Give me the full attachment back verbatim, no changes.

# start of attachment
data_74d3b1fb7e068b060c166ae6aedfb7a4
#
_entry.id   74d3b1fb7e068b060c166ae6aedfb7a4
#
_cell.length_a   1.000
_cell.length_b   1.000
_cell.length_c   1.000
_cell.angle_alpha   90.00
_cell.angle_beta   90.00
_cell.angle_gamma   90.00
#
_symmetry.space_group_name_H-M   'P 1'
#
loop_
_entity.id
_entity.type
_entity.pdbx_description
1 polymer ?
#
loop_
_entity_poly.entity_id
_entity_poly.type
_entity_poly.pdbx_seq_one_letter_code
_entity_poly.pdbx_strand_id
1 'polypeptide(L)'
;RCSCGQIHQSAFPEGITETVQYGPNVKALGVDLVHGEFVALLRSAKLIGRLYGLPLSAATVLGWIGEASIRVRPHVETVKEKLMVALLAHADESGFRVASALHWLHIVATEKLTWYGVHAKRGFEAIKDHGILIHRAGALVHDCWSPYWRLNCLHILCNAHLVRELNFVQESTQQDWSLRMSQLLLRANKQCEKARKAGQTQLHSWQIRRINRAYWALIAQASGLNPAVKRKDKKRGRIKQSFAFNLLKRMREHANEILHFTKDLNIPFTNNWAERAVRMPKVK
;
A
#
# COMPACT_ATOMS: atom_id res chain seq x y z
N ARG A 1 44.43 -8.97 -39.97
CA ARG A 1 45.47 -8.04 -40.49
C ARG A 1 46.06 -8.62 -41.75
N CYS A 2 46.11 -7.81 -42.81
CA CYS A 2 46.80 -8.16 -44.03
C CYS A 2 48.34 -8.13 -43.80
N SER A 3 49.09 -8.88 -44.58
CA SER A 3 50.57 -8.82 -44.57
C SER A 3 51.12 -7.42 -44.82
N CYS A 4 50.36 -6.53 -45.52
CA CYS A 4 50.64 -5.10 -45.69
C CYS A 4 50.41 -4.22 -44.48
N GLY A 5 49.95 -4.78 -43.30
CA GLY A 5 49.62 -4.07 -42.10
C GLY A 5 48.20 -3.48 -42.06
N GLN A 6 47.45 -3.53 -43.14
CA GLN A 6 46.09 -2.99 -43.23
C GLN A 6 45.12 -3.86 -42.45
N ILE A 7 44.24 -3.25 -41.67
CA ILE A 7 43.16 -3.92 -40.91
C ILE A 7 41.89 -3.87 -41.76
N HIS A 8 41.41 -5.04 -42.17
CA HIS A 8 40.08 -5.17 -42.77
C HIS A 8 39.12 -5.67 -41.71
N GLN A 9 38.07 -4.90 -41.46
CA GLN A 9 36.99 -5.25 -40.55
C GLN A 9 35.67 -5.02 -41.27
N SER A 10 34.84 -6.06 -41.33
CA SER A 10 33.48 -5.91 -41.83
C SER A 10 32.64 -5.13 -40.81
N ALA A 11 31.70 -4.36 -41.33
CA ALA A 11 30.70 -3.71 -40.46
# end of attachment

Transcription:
data_74d3b1fb7e068b060c166ae6aedfb7a4
#
_entry.id   74d3b1fb7e068b060c166ae6aedfb7a4
#
_cell.length_a   1.000
_cell.length_b   1.000
_cell.length_c   1.000
_cell.angle_alpha   90.00
_cell.angle_beta   90.00
_cell.angle_gamma   90.00
#
_symmetry.space_group_name_H-M   'P 1'
#
loop_
_entity.id
_entity.type
_entity.pdbx_description
1 polymer ?
#
loop_
_entity_poly.entity_id
_entity_poly.type
_entity_poly.pdbx_seq_one_letter_code
_entity_poly.pdbx_strand_id
1 'polypeptide(L)'
;RCSCGQIHQSAFPEGITETVQYGPNVKALGVDLVHGEFVALLRSAKLIGRLYGLPLSAATVLGWIGEASIRVRPHVETVKEKLMVALLAHADESGFRVASALHWLHIVATEKLTWYGVHAKRGFEAIKDHGILIHRAGALVHDCWSPYWRLNCLHILCNAHLVRELNFVQESTQQDWSLRMSQLLLRANKQCEKARKAGQTQLHSWQIRRINRAYWALIAQASGLNPAVKRKDKKRGRIKQSFAFNLLKRMREHANEILHFTKDLNIPFTNNWAERAVRMPKVK
;
A
#
# COMPACT_ATOMS: atom_id res chain seq x y z
N ARG A 1 44.43 -8.97 -39.97
CA ARG A 1 45.47 -8.04 -40.49
C ARG A 1 46.06 -8.62 -41.75
N CYS A 2 46.11 -7.81 -42.81
CA CYS A 2 46.80 -8.16 -44.03
C CYS A 2 48.34 -8.13 -43.80
N SER A 3 49.09 -8.88 -44.58
CA SER A 3 50.57 -8.82 -44.57
C SER A 3 51.12 -7.42 -44.82
N CYS A 4 50.36 -6.53 -45.52
CA CYS A 4 50.64 -5.10 -45.69
C CYS A 4 50.41 -4.22 -44.48
N GLY A 5 49.95 -4.78 -43.30
CA GLY A 5 49.62 -4.07 -42.10
C GLY A 5 48.20 -3.48 -42.06
N GLN A 6 47.45 -3.53 -43.14
CA GLN A 6 46.09 -2.99 -43.23
C GLN A 6 45.12 -3.86 -42.45
N ILE A 7 44.24 -3.25 -41.67
CA ILE A 7 43.16 -3.92 -40.91
C ILE A 7 41.89 -3.87 -41.76
N HIS A 8 41.41 -5.04 -42.17
CA HIS A 8 40.08 -5.17 -42.77
C HIS A 8 39.12 -5.67 -41.71
N GLN A 9 38.07 -4.90 -41.46
CA GLN A 9 36.99 -5.25 -40.55
C GLN A 9 35.67 -5.02 -41.27
N SER A 10 34.84 -6.06 -41.33
CA SER A 10 33.48 -5.91 -41.83
C SER A 10 32.64 -5.13 -40.81
N ALA A 11 31.70 -4.36 -41.33
CA ALA A 11 30.70 -3.71 -40.46